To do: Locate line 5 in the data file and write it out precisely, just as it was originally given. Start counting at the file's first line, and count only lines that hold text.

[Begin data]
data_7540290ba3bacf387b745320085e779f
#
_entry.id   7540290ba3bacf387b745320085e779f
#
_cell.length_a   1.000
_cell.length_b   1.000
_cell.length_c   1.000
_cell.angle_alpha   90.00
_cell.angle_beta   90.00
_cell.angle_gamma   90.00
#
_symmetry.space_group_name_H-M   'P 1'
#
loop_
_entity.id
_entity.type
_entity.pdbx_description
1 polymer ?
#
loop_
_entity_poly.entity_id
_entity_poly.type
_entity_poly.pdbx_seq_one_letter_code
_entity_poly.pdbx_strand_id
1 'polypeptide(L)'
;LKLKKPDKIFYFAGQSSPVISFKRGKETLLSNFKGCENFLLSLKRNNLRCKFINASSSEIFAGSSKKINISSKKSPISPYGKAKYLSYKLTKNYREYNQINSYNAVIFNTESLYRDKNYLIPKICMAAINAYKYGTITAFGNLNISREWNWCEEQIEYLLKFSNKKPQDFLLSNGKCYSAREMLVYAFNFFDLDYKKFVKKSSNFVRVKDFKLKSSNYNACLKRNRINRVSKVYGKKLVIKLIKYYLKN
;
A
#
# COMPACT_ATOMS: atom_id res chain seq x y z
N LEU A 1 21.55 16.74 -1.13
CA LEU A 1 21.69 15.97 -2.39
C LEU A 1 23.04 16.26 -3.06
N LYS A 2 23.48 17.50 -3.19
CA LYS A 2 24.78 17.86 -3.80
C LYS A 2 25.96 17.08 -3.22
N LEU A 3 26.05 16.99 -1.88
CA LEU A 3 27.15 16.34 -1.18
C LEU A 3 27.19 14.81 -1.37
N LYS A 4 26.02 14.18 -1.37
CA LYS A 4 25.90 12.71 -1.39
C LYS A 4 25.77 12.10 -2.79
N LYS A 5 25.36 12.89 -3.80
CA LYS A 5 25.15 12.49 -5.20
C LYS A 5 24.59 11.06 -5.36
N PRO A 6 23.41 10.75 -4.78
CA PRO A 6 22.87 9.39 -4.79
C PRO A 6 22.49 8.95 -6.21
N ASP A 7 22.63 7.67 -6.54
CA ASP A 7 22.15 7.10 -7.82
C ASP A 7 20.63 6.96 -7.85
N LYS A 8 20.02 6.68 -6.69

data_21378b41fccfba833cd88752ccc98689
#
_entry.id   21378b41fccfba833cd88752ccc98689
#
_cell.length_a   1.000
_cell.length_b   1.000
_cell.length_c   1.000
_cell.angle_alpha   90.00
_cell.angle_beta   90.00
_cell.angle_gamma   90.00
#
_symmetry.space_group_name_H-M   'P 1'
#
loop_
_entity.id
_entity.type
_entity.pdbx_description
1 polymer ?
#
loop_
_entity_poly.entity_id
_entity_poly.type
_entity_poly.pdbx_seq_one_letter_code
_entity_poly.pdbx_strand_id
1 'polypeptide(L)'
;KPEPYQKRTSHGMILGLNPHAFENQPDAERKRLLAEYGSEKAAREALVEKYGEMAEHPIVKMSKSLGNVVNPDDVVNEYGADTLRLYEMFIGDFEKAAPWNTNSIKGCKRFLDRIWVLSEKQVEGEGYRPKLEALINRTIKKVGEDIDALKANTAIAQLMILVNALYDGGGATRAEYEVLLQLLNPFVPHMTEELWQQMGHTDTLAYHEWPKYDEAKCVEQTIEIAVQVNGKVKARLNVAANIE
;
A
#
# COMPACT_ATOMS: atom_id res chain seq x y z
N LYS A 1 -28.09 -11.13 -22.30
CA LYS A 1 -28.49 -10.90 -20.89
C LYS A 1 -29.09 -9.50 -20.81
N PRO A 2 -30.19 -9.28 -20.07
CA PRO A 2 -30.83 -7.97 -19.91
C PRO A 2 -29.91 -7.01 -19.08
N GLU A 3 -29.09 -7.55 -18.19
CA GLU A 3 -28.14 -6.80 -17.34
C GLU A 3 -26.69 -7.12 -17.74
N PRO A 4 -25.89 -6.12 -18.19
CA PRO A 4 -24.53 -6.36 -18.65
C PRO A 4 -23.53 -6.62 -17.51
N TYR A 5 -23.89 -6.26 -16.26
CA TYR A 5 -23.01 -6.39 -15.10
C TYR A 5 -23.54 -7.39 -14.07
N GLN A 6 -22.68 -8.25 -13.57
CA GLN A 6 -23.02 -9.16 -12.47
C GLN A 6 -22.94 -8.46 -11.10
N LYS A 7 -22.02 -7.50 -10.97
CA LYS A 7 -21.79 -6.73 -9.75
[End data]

_cell.length_a   1.000